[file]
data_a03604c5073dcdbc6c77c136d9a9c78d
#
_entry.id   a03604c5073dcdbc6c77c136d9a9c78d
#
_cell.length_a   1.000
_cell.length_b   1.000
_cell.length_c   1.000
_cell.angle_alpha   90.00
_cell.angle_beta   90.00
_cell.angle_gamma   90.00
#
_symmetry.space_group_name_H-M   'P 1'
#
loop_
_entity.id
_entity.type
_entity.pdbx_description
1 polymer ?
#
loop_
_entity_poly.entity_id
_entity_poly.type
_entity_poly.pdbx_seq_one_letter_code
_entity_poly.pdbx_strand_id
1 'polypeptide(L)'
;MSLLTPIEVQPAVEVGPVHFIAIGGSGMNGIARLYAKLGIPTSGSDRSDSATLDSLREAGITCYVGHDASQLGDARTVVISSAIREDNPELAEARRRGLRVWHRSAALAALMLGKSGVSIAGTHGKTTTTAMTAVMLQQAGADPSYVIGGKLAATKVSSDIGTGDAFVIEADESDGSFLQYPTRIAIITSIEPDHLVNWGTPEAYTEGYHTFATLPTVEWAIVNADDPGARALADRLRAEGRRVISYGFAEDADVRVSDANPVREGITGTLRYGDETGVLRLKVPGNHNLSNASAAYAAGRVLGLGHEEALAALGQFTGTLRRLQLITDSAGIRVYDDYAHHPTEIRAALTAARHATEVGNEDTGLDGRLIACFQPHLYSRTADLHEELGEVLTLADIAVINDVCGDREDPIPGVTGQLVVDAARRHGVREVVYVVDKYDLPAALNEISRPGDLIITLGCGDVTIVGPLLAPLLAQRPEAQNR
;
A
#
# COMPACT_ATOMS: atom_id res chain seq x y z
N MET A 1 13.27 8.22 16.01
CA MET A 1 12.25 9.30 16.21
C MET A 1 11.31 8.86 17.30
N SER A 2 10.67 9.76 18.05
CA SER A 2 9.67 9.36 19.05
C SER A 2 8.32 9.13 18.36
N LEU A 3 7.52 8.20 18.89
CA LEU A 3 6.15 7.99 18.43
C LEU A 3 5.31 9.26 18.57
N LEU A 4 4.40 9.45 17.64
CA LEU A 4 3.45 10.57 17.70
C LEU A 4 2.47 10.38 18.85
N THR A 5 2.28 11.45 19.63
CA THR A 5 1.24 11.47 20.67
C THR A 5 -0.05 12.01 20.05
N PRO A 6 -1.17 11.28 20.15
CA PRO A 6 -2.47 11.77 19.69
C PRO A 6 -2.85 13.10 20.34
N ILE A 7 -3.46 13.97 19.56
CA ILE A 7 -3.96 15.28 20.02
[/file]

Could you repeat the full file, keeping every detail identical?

data_a03604c5073dcdbc6c77c136d9a9c78d
#
_entry.id   a03604c5073dcdbc6c77c136d9a9c78d
#
_cell.length_a   1.000
_cell.length_b   1.000
_cell.length_c   1.000
_cell.angle_alpha   90.00
_cell.angle_beta   90.00
_cell.angle_gamma   90.00
#
_symmetry.space_group_name_H-M   'P 1'
#
loop_
_entity.id
_entity.type
_entity.pdbx_description
1 polymer ?
#
loop_
_entity_poly.entity_id
_entity_poly.type
_entity_poly.pdbx_seq_one_letter_code
_entity_poly.pdbx_strand_id
1 'polypeptide(L)'
;MSLLTPIEVQPAVEVGPVHFIAIGGSGMNGIARLYAKLGIPTSGSDRSDSATLDSLREAGITCYVGHDASQLGDARTVVISSAIREDNPELAEARRRGLRVWHRSAALAALMLGKSGVSIAGTHGKTTTTAMTAVMLQQAGADPSYVIGGKLAATKVSSDIGTGDAFVIEADESDGSFLQYPTRIAIITSIEPDHLVNWGTPEAYTEGYHTFATLPTVEWAIVNADDPGARALADRLRAEGRRVISYGFAEDADVRVSDANPVREGITGTLRYGDETGVLRLKVPGNHNLSNASAAYAAGRVLGLGHEEALAALGQFTGTLRRLQLITDSAGIRVYDDYAHHPTEIRAALTAARHATEVGNEDTGLDGRLIACFQPHLYSRTADLHEELGEVLTLADIAVINDVCGDREDPIPGVTGQLVVDAARRHGVREVVYVVDKYDLPAALNEISRPGDLIITLGCGDVTIVGPLLAPLLAQRPEAQNR
;
A
#
# COMPACT_ATOMS: atom_id res chain seq x y z
N MET A 1 13.27 8.22 16.01
CA MET A 1 12.25 9.30 16.21
C MET A 1 11.31 8.86 17.30
N SER A 2 10.67 9.76 18.05
CA SER A 2 9.67 9.36 19.05
C SER A 2 8.32 9.13 18.36
N LEU A 3 7.52 8.20 18.89
CA LEU A 3 6.15 7.99 18.43
C LEU A 3 5.31 9.26 18.57
N LEU A 4 4.40 9.45 17.64
CA LEU A 4 3.45 10.57 17.70
C LEU A 4 2.47 10.38 18.85
N THR A 5 2.28 11.45 19.63
CA THR A 5 1.24 11.47 20.67
C THR A 5 -0.05 12.01 20.05
N PRO A 6 -1.17 11.28 20.15
CA PRO A 6 -2.47 11.77 19.69
C PRO A 6 -2.85 13.10 20.34
N ILE A 7 -3.46 13.97 19.56
CA ILE A 7 -3.96 15.28 20.02